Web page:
Figure 1: Examples of strongly-interacting/merging galaxies containing a heavily obscured growing supermassive black hole observed by the Hubble Space Telescope. The top panels show nearby galaxies at ~500 million light-years from us, while the more distant galaxies in the bottom panels are ~6.5 billion light years away, when the Universe was half its current age. For the first 10-100 Myrs after the merger, the growing black hole remains highly obscured, after which it becomes an optically bright quasar that shines again for another 10-100 Myrs before it likely reaches its upper limit. Credit: Top panels: NASA, ESA, the Hubble Heritage (STScI/AURA)-ESA/Hubble Collaboration, and A. Evans (University of Virginia, Charlottesville/NRAO/Stony Brook University). Bottom panels: E. Treister and Karen Teramura (IfA, University of Hawaii)

 

Figure 2: Artistic representation of the quasar stages after a major galaxy merger. Initially, the growing black hole is completely enshrouded by large amounts of gas and dust. After about 100 Myrs the strong pressure provided by the quasar emission is enough to blown out most of the surrounding gas, thus unveiling a "naked" quasar, which is clearly detectable at optical and UV wavelengths. These bright quasars shine for another 10-100 Myrs. Most of the black hole growth happens during the quasar stage. While the black hole before the quasar phase has a mass of about 1 million solar masses, the final mass can be up to 10,000 times larger.Credit: Artist's view: Karen Teramura (IfA, University of Hawaii). Galaxy image: NASA, ESA, the Hubble Heritage (STScI/AURA)-ESA/Hubble Collaboration, and A. Evans (University of Virginia, Charlottesville/NRAO/Stony Brook University).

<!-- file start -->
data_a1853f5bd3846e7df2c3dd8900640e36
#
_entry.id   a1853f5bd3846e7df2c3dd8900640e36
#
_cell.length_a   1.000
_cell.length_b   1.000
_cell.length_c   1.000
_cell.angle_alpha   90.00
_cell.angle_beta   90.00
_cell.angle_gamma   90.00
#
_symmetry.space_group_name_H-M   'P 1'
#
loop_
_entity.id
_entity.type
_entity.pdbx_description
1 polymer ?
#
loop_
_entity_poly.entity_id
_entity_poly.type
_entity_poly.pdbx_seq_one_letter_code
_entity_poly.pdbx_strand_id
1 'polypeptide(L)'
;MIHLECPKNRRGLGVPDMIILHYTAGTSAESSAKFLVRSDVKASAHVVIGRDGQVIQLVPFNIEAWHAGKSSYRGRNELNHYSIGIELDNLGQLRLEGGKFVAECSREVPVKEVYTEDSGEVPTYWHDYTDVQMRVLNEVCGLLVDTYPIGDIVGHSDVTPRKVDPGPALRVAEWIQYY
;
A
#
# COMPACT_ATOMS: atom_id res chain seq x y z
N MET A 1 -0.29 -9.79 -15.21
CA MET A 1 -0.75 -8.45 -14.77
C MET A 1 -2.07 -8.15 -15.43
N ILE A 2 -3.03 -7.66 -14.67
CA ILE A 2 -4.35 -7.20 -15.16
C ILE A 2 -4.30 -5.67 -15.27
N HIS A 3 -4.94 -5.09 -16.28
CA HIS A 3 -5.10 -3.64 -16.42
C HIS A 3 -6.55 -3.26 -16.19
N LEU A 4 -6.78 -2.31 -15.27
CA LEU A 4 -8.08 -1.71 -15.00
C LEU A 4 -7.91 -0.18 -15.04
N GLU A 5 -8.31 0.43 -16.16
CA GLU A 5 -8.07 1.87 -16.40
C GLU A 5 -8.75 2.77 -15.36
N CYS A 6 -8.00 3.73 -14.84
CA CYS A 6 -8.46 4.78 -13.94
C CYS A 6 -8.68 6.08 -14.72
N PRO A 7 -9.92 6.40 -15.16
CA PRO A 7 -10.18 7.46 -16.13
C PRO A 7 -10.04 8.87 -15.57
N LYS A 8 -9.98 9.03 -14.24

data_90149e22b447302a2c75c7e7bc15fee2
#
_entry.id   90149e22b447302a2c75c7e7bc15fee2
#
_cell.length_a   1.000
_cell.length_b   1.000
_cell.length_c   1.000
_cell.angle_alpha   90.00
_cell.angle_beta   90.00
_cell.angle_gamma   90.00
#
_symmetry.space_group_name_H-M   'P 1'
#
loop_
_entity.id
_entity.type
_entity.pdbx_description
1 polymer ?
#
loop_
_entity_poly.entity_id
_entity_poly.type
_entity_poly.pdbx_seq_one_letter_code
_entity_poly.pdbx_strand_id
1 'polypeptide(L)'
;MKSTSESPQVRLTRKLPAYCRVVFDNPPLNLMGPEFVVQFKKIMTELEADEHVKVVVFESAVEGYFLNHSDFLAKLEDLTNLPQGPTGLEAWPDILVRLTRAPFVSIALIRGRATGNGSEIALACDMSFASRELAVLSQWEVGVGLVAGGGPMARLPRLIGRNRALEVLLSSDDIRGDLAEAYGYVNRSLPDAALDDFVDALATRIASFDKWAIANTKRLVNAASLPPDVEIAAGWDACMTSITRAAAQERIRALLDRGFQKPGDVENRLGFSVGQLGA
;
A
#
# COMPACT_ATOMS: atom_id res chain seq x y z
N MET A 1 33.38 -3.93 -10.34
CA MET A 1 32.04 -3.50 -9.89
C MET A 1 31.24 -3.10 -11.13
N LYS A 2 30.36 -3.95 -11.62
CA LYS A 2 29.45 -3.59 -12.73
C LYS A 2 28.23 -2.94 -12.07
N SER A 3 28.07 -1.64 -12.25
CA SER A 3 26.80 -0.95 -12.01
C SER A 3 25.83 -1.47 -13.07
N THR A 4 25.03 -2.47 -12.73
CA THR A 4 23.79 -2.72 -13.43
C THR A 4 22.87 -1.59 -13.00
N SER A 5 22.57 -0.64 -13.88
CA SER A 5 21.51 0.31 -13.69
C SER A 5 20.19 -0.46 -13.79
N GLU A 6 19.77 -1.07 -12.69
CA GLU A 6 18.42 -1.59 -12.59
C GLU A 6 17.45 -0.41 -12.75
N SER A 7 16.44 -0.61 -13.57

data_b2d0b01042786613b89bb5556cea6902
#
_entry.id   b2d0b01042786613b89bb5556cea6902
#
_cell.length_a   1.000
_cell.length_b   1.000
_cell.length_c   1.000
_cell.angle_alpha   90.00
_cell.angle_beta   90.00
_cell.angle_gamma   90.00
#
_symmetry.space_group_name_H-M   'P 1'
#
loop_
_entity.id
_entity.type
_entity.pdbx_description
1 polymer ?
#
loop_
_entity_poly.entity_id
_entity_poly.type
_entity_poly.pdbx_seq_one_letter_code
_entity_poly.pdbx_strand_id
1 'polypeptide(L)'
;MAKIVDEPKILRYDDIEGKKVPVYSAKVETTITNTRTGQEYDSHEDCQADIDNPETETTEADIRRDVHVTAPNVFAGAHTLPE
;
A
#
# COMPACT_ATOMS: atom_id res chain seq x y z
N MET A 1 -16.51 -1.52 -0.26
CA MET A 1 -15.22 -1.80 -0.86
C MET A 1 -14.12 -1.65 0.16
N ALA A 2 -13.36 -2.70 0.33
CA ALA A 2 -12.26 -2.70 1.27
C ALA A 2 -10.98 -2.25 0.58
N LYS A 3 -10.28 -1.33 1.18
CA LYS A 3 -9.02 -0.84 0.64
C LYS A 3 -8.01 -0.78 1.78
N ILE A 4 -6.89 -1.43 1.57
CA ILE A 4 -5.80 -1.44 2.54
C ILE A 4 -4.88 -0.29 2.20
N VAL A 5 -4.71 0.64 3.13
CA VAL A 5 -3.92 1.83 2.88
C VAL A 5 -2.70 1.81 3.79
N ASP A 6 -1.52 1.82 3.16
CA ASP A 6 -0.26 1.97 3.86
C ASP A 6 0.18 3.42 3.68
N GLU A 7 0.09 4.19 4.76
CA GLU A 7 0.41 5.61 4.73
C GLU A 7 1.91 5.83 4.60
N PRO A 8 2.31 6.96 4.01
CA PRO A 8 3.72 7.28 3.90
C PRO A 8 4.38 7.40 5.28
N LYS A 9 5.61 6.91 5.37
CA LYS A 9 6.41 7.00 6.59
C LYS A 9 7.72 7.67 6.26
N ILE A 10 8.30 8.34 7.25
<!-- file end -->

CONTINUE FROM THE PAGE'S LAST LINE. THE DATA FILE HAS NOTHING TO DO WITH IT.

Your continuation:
Founded in 1967, the Institute for Astronomy at the University of Hawaii at Manoa conducts research into galaxies, cosmology, stars, planets, and the sun. Its faculty and staff are also involved in astronomy education, deep space missions, and in the development and management of the observatories on Haleakala and Mauna Kea.

Established in 1907 and fully accredited by the Western Association of Schools and Colleges, the University of Hawaii is the state's sole public system of higher education. The UH System provides an array of undergraduate, graduate, and professional degrees and community programs on 10 campuses and through educational, training, and research centers across the state. UH enrolls more than 50,000 students from Hawaii, the U.S. mainland, and around the world.